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Fifteen students, including fourteen from Tennessee and one from Florida, have been named as the 2014 class of Haslam Scholars.

The Haslam Scholars program is UT’s premier four-year scholarship program. Each year, it admits a maximum of fifteen first-year students and supports them with the university’s most prestigious and generous named scholarship.

Program benefits include a $1,500 laptop computer and a study-abroad experience valued at $4,000, as well as up to $5,500 to support students’ honors thesis research and travel to present their work. In addition, each Haslam Scholar will receive a scholarship package that totals around $22,300.

The Haslam Scholars selection process begins with nominations of high school seniors. From the nominees, sixty are selected and offered interviews. Of those interviewed, thirty are invited to campus for an interview weekend in early March. Selection criteria include scholastic achievement, leadership potential, maturity, and seriousness of purpose.

The new Haslam Scholars are:

  • Amany Alshibli–From Farragut High School in Knoxville, Alshibli plans to major in biomedical engineering. In addition to completing research at UT’s environmental carcinogenic lab, she is a skilled artist who had a piece featured in the Knoxville Museum of Art Student Exhibit.
  • Kimberly Bress–From Melbourne High School in Melbourne, Florida, Bress plans to major in neuroscience. She is a National Merit finalist and was the captain of the varsity swim team and principal oboist at her high school.
  • Josh Brown–From Gibbs High School in Corryton, Tennessee, Brown plans to major in political science. He is a Global Seeds ambassador and was president of his school’s Distributive Education Clubs of America chapter. He also participated in several political organizations throughout high school.
  • Alex Crockett–From Alvin C. York Agricultural Institute in Jamestown, Tennessee, Crockett plans to major in food science. He has served as the county, regional, and state president of Tennessee 4-H and as his class president for four years. He founded, served, and led Students Helping Students, a program that provides needy students with toiletries and school supplies.
  • Daniel Enciso–From Franklin High School in Franklin, Tennessee, Enciso plans to major in computer engineering. He enjoys playing soccer and has a passion for exploring and embracing diversity.
  • Geoffrey Hervey–From White Station High School in Memphis, Hervey plans to major in psychology. He made a 35 on his ACT, and his interests span from fencing to feminism.
  • Tyler Hounshell–From Sevier County High School in Sevierville, Tennessee, Hounshell plans to major in electrical engineering. He coaches an Upward basketball team, tutors middle school students, and contributes to Youth Giving Back to Youth.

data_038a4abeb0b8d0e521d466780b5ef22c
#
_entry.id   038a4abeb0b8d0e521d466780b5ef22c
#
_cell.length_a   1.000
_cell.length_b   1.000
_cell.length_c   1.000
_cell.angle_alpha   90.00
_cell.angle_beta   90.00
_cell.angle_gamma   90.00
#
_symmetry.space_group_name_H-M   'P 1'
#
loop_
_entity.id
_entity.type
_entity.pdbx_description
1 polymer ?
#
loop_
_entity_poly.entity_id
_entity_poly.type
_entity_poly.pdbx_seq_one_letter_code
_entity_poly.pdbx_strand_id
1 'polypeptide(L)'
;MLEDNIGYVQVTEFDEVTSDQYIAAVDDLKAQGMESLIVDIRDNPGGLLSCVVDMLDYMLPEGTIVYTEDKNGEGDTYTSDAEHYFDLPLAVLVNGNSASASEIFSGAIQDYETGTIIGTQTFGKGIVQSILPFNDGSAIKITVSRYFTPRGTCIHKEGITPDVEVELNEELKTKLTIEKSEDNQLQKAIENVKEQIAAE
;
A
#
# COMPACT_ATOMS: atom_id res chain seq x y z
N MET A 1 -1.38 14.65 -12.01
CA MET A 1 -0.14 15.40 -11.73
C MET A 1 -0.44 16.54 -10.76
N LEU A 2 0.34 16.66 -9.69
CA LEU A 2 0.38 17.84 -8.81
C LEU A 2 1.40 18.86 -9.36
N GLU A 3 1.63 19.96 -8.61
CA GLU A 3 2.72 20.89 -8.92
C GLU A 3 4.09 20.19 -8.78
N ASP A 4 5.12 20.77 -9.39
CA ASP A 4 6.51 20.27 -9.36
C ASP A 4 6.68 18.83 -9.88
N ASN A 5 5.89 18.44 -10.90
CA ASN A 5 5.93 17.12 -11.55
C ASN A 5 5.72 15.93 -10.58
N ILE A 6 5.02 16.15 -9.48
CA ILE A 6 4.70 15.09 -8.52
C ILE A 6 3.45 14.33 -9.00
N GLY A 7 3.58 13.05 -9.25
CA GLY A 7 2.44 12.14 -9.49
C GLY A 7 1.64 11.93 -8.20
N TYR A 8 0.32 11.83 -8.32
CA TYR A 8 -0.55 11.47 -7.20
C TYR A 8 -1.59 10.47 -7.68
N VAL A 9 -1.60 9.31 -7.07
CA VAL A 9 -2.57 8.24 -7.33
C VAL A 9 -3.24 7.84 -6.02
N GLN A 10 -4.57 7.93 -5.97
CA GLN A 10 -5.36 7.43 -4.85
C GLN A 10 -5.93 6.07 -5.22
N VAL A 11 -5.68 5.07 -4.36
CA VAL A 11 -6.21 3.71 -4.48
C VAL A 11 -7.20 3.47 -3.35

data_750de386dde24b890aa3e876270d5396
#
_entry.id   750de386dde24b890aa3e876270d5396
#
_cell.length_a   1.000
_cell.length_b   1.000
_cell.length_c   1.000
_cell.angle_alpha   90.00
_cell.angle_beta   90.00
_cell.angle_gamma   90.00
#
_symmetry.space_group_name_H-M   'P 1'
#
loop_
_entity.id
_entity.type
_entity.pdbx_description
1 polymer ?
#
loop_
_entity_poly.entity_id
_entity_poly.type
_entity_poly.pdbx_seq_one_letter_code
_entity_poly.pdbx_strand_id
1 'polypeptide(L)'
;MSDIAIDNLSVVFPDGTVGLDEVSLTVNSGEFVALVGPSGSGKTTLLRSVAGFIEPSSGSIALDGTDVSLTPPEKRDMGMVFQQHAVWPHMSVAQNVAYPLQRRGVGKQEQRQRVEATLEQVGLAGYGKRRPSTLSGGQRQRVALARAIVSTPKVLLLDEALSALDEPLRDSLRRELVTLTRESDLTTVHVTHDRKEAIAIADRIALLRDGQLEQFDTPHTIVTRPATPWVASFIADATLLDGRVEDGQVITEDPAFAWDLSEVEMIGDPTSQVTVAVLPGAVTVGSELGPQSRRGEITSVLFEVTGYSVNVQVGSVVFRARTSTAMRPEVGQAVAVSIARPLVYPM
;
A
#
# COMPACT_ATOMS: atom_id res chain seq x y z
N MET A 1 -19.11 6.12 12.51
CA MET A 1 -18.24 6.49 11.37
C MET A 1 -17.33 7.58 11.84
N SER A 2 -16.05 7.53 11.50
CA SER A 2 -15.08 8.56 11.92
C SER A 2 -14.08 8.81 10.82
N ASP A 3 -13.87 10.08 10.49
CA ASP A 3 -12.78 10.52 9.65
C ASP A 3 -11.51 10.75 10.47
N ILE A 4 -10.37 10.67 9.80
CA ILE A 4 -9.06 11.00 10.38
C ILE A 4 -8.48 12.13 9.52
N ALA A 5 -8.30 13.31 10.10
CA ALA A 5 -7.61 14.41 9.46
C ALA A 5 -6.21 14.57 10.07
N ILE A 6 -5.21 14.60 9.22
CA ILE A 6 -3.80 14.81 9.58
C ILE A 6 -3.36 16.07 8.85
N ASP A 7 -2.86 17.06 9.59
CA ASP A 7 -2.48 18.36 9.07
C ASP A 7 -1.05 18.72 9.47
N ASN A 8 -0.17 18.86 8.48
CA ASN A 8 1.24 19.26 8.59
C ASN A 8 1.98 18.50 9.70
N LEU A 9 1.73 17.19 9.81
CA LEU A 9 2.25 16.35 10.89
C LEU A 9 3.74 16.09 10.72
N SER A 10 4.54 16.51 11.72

• Elle Johnson–From Sequatchie County High School in Dunlap, Tennessee, Johnson plans to major in chemical engineering. She was the statewide winner of the Tennessee Electric Cooperatives Association’s Washington Youth Tour Writing Contest and is a youth ambassador for the Tennessee Donor Services’ Donate Life Initiative.
  • David Marsh–From Merrol Hyde Magnet School in Hendersonville, Tennessee, Marsh plans to major in mechanical engineering. He attended the Tennessee Governor’s School for Engineering and is an Eagle Scout.
  • Jeremy McDuffie–From Houston High School in Germantown, Tennessee, McDuffie plans to focus on pre-med studies. He coaches a middle school cross-country team and is a counselor at a summer camp for underprivileged youth.
  • Miles Ownby–From Siegel High School in Murfreesboro, Tennessee, Ownby plans to major in civil engineering. He was captain of the cross-country team, valedictorian, and president of his senior class.
  • Avanti Rangnekar–From Farragut High School in Knoxville, Rangnekar plans to focus on pre-med studies. Her interests include politics, health care, and education.
  • Cody Sain–From Humboldt High School in Humboldt, Tennessee, Sain plans to focus on pre-med studies. He was the student council president, Health Occupations Students of America vice president, and Relay for Life team captain at his high school. He is also involved in 4-H and a mentoring program at Boys and Girls Club.
  • Regina Tisdale–From Martin Luther King Jr. Magnet School in Nashville, Tisdale plans to major in political science. She held leadership roles in her school’s student government and is involved in Girl Scouts.
  • Gus White–From Notre Dame High School in Chattanooga, White plans to major in bioinformatics and public policy. He was involved in Technology Student Association, Model United Nations, and School Leadership Council.

The program was created in 2008 with $2.5 million from Jimmy and Dee Haslam. Jimmy Haslam is president and CEO of Pilot Flying J. Dee Haslam is CEO of RIVR Media.

Jim and Natalie Haslam contributed an additional $2.5 million to support the program. Jim Haslam is founder of Pilot Corp.

For more information about the Haslam Scholars Program, visit the website.

C O N T A C T :

Sylvia Turner (865-974- 2479,